Cloud-first is not a big buzzword anymore

Here is discussion about the storage trend, repatriation of cloud workload and the potential of the on-premise data storage market, and data security issues

CIOL Bureau
New Update
Pratyush Khare

As the Vice President of Systems Engineering for Pure Storage in Asia Pacific and Japan, Pratyush Khare leads a team of systems engineers to provide pre-sales support to customers looking for modern data solutions in their digital transformation journeys. An industry veteran with over 20 years of experience in enterprise technologies, he has worked with leading cloud, infrastructure, software, and applications companies across APAC, India, and the US. In an online interaction with Shubhendu Parth, he talks about the storage trend, repatriation of cloud workload and the potential of the on-premise data storage market, and data security issues. Excerpts from the interview:


How has storage technology evolved during the last two years, particularly in the post-lockdown normal, where organisations are gravitating towards digitalisation in a big way?

COVID-19 has accelerated the adoption of digital transformation projects and that has worked well for us. It reflects in our revenue. We have registered year-on-year quarterly growth of 29%, 50%, and 30% respectively during the last three quarters, unlike the overall storage industry which is growing in single digits. From the digital transformation perspective, we need to understand what the CIOs are going through. They are under a lot of pressure because no separate budget is being created for digital transformation.

We are working with a few large telcos in the United States and Japan as storage providers for their 5G rollout, both on the core side and the edge.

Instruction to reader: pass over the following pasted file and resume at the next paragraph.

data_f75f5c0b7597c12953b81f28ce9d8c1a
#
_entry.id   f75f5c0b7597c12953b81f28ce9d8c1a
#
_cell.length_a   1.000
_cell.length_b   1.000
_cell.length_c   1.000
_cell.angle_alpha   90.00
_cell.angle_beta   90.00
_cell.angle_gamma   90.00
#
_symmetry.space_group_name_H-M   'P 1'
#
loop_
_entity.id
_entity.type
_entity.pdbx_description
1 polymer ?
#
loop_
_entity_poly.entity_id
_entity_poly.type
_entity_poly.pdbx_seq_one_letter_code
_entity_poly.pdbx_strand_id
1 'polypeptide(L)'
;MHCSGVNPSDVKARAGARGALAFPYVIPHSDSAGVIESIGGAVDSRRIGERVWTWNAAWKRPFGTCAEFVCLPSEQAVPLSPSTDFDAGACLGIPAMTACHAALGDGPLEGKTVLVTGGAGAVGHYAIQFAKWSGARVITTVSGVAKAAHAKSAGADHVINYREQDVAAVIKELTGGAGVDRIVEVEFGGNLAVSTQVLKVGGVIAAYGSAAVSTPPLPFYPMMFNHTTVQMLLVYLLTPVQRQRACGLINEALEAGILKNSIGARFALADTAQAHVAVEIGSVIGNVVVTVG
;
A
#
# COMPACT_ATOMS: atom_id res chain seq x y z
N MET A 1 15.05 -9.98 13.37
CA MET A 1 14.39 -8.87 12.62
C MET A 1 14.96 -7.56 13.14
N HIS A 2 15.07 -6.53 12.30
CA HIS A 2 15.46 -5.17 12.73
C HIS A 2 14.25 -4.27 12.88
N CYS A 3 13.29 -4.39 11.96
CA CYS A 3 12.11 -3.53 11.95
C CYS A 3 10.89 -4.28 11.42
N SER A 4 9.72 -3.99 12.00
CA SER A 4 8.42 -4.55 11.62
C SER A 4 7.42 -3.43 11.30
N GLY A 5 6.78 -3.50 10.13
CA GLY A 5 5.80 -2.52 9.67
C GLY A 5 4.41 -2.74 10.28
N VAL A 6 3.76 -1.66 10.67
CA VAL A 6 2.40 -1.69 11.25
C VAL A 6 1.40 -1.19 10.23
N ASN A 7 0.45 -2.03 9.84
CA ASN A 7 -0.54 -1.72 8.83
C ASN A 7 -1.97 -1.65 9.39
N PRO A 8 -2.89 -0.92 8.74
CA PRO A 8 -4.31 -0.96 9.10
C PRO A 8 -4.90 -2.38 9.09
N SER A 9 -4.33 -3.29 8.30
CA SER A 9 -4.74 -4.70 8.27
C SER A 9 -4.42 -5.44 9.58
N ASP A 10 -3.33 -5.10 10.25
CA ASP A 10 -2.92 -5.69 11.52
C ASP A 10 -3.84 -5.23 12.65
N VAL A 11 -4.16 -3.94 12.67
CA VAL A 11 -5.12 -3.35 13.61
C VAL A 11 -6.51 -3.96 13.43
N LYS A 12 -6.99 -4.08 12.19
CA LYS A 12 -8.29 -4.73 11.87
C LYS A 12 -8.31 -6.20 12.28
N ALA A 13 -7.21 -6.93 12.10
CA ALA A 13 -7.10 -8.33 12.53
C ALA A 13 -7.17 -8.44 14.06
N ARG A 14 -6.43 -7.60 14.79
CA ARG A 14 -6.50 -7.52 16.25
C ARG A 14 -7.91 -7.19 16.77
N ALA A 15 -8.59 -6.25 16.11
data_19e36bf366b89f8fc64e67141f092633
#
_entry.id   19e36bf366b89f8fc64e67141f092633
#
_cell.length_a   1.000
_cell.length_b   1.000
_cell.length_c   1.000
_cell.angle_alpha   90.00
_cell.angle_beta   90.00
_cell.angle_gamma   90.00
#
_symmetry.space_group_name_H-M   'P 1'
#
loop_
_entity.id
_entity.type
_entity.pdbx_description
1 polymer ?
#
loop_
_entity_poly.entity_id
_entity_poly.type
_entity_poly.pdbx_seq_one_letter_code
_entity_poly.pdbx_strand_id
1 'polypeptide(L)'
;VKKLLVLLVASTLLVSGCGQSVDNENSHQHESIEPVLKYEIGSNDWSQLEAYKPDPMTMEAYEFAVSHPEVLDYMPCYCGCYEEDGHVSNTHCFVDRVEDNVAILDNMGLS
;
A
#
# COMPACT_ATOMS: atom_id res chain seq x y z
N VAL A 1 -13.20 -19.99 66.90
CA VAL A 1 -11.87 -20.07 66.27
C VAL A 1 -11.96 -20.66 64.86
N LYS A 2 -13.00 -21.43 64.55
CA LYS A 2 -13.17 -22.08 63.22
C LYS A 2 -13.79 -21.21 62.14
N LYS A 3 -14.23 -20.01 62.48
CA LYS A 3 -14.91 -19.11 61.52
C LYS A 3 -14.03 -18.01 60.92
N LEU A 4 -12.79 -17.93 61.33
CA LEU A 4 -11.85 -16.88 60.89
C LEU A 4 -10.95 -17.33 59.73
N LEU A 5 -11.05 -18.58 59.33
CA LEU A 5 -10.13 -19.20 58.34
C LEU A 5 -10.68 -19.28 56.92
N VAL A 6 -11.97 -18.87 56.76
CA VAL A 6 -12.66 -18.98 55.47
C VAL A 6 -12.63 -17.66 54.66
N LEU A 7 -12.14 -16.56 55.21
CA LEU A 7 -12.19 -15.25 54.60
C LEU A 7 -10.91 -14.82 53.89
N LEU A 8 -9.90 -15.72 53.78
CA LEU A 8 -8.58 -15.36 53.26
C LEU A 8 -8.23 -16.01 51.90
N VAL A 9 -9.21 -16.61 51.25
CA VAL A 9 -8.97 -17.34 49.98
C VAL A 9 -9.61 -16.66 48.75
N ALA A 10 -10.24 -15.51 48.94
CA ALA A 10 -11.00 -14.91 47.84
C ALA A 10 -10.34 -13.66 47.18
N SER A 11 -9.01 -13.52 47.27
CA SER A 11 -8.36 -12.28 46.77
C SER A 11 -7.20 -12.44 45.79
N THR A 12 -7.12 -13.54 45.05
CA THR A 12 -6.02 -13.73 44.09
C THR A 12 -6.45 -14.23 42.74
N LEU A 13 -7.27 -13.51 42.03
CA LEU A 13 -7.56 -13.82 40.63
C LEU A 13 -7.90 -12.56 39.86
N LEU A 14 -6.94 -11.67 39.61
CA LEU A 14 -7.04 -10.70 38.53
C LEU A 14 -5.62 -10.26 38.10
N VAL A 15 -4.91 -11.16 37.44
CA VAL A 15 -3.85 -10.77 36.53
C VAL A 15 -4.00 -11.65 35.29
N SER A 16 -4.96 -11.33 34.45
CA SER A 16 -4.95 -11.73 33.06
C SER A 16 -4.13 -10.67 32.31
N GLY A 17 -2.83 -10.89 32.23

Instead, it is getting carved out from their existing IT budgets. In other words, the CIOs are expected to be more efficient with how they run the operation. These efficiencies and gains help them free part of their IT budgets, which then gets channelised towards digital transformation initiatives.

We play very well in that space. Our design principle ensures that Pure Storage solutions are simple and easier to manage. This brings in the required efficiency in the system. Also, we do not force customers to buy storage after every five years or at the end of the product life; that is a big budget for any company. Our Evergreen range of products allows organisations to buy once and pay a flat fee as a subscription for new hardware and upgrades that bring in certainty in terms of their budget and spending. Overall, the demand for digital transformation has allowed us to shine brighter with the strengths that we always had.

“Our Evergreen range of products allows organisations to buy once and pay a flat fee as a subscription for new hardware and upgrades.”


Talking about technology, how do you look at the evolving enterprise need to manage the massive volume of data, which is growing by the day?

There are a couple of things and the number one among them is data analytics. Digital transformation is really about organisations trying to figure out how they can leverage data to engage better with their customers and increase revenues. This means crunching a lot of data using AI and ML. It also means organisations need a storage system to match the performance of AI and ML applications. Hence, there is a huge jump in the consumption and demand for our all-flash array (AFA) to meet the AI and ML application needs.